Reality: As mentioned above collateral free loan remains a dream for MSME borrowers. While there are risk perceptions of lending to MSMEs, the fact remains that banks have agreed to promote MSME business by adopting this code. Hence non-adherence to the code raises questions about the bank’s seriousness about the code.
There is a need to empower MSMEs with respect to their rights and duties when they deal with banks. It is true that loans cannot be disbursed in a callous way by the banks without following due diligence. But the fact remains that MSMEs need financial help which can be provided only through institutional framework of financing. While approval of disbursement of loans come only at a very advanced stage, banks do need to share the details of banking codes so that MSMEs understand their rights and also ensure that they follow duties that this code expects them to do.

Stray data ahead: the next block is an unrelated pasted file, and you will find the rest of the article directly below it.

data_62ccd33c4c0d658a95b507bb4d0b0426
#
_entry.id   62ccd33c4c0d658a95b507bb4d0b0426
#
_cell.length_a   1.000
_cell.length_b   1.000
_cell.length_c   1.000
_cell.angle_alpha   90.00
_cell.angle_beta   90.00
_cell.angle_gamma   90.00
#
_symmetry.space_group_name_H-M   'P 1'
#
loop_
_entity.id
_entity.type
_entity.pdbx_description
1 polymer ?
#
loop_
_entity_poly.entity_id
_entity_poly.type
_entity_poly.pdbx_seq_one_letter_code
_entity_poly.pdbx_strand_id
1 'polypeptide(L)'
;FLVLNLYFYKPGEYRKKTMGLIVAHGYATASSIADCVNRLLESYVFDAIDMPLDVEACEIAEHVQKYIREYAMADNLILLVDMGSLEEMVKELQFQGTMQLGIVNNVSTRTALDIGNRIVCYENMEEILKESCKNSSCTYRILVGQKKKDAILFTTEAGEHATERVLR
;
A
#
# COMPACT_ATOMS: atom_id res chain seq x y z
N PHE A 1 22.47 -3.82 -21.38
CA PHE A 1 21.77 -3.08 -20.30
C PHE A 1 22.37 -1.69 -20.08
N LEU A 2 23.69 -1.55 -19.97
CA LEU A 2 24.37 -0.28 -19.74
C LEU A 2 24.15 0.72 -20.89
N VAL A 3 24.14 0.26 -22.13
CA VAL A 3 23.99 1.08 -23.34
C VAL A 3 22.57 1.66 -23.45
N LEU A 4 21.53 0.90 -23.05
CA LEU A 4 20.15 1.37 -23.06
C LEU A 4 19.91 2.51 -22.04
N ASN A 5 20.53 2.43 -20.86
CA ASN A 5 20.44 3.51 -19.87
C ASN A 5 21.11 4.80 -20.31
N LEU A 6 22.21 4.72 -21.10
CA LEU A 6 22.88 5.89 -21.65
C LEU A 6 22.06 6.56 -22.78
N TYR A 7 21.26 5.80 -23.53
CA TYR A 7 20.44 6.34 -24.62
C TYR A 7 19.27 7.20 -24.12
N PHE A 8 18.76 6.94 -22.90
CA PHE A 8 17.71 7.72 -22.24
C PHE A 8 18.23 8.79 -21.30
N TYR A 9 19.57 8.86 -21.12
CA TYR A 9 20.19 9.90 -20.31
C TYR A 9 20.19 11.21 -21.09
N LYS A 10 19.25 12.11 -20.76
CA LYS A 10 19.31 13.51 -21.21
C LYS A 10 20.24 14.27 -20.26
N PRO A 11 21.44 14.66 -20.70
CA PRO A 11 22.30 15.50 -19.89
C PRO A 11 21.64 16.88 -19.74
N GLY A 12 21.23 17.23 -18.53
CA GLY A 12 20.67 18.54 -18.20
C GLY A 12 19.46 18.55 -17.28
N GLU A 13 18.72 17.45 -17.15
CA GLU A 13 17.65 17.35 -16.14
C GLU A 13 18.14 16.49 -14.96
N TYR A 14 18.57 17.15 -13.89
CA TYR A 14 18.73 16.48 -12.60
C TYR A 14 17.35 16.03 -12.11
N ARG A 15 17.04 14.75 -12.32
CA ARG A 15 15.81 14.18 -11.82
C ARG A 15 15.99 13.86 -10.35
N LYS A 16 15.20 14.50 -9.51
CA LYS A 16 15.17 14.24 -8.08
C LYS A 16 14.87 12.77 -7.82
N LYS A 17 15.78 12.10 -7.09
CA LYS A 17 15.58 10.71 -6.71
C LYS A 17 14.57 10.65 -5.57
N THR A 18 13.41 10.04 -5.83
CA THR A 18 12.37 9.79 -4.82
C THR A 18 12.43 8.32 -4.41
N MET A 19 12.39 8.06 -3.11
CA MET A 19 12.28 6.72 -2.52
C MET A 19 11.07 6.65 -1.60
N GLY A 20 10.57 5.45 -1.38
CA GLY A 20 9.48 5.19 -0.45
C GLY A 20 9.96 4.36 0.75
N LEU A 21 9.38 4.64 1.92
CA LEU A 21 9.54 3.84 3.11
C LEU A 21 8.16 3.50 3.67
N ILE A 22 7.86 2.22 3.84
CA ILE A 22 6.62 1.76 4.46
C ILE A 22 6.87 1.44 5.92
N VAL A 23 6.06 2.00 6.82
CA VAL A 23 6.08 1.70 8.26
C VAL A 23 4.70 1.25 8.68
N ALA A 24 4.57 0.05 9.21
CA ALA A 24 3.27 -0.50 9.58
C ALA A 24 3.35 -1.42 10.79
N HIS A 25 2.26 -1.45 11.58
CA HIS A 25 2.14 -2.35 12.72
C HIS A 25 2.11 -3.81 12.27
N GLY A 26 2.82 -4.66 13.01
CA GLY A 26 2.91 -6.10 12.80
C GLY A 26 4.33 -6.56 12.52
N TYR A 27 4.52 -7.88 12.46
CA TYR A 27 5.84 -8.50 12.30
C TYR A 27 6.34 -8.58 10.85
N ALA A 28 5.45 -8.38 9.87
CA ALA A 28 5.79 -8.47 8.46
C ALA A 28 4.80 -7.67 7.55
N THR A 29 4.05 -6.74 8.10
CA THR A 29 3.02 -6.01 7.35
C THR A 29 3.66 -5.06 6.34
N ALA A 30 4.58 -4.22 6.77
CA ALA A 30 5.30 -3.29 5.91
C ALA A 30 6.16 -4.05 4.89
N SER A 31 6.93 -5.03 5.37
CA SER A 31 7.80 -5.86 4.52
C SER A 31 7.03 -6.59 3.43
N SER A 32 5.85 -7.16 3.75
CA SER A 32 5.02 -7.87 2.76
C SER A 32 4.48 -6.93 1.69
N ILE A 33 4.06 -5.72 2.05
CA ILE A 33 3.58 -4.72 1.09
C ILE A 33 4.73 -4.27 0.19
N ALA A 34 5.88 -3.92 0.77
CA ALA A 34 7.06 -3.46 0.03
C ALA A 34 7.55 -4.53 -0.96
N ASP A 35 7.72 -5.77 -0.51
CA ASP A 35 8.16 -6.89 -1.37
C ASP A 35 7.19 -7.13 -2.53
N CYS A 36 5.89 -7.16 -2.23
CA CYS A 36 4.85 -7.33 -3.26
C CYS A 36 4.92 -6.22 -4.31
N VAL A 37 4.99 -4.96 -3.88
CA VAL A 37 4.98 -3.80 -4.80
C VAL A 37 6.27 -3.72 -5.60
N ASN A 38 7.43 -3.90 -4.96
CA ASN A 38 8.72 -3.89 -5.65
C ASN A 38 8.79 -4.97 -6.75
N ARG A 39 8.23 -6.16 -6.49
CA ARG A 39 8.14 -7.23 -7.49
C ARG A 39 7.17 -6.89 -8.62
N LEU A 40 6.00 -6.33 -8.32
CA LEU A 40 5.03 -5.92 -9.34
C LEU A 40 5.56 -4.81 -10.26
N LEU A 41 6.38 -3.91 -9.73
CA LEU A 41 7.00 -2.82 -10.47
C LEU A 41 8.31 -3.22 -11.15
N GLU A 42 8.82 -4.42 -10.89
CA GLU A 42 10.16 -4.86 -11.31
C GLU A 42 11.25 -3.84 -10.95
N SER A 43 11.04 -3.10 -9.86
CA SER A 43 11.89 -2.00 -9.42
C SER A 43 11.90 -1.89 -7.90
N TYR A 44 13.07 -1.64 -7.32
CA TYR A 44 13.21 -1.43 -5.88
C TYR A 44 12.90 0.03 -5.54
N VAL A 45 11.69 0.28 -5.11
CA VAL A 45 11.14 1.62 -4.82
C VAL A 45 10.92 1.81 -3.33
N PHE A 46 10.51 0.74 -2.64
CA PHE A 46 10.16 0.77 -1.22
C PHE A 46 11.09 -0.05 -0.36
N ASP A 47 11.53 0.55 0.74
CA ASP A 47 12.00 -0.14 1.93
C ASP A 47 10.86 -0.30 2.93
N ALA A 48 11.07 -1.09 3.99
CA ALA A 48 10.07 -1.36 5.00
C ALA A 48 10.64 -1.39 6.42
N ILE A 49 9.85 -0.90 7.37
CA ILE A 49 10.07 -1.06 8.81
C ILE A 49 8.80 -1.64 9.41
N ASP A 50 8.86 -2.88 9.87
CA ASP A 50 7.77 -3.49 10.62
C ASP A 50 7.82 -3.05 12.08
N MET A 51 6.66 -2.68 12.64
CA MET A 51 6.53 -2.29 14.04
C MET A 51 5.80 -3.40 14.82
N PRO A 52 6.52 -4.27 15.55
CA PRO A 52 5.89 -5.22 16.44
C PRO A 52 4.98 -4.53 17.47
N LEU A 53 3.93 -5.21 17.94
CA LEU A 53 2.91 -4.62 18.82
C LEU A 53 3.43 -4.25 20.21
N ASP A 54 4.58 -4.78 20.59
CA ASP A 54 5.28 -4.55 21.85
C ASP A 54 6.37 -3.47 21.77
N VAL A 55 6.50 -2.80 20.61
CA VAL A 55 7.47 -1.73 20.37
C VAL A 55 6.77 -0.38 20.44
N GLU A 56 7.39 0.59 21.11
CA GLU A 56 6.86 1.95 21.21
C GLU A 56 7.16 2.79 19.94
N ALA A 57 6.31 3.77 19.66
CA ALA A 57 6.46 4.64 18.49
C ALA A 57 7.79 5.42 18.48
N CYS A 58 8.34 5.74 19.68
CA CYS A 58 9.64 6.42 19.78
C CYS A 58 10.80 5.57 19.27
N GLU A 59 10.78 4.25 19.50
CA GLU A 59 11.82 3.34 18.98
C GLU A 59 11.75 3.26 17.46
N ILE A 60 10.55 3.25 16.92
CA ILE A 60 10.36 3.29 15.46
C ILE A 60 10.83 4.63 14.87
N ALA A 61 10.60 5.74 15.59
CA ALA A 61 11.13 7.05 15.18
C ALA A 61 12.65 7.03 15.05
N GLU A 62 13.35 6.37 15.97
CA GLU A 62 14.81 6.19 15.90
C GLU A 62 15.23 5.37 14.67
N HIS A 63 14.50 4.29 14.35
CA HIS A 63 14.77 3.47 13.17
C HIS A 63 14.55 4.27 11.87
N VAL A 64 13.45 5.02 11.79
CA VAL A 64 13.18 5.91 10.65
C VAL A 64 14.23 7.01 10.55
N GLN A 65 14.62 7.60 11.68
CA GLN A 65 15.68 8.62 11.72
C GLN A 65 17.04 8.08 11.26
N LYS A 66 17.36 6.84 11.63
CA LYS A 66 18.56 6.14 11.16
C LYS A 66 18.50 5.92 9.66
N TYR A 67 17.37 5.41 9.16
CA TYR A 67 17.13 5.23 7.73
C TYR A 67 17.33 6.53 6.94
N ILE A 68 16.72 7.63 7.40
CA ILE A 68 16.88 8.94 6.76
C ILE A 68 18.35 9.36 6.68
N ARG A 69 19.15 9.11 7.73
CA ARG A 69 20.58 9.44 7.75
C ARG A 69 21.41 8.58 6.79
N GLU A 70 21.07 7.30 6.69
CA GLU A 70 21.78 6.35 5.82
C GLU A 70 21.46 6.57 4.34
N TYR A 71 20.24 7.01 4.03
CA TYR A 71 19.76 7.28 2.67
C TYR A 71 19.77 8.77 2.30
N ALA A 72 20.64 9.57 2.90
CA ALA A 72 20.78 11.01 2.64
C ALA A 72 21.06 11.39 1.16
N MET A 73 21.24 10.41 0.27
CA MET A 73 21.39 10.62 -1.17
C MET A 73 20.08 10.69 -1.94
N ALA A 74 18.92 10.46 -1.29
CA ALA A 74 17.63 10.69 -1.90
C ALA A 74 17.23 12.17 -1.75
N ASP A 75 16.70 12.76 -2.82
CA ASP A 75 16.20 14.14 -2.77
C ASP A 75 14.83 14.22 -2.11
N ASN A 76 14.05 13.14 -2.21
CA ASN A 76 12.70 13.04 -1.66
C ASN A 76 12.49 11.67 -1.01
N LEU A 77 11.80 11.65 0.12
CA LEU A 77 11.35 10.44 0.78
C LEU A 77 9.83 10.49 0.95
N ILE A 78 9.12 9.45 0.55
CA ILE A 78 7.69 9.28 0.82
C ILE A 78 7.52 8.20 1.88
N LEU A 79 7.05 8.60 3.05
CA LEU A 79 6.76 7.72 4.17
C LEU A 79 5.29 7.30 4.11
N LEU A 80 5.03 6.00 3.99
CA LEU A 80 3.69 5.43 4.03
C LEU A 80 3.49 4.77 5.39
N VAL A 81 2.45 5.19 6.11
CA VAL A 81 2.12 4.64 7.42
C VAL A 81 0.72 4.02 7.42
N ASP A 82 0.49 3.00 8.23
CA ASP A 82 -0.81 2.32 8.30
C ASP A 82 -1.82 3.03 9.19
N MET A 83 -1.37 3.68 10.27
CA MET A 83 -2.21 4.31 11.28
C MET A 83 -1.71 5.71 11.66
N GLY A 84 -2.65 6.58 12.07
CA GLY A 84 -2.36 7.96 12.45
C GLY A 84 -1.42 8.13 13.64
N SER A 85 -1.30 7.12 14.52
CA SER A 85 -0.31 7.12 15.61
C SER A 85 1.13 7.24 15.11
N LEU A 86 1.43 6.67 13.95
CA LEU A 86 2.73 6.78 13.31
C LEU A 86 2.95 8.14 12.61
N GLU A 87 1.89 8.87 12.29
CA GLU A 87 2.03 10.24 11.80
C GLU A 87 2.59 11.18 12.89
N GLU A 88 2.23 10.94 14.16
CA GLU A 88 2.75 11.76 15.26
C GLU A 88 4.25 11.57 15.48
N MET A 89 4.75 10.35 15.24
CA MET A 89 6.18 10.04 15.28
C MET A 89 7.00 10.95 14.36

(Vivek Sharma has worked for 17 years in the stock market, debt market and banking. He is a post graduate in Economics and MBA in Finance. He writes on personal finance and economics and is invited as an expert on personal finance shows.)
Even for the same task, different people would demand a different level of wage. There is no way a government can decide what is the 'right' wage for a job. A uniform amount that applies to all the jobs is even more illogical
Strange as it may seem, one reason for the tepid recovery of the US economy may be found in the Devyani Khobragade controversy. While the US courts decide on the facts of the case, it would be worthwhile for us to look at the economics of Minimum Wage Laws; and what they do to the welfare of the people they seek to protect.
What are wages?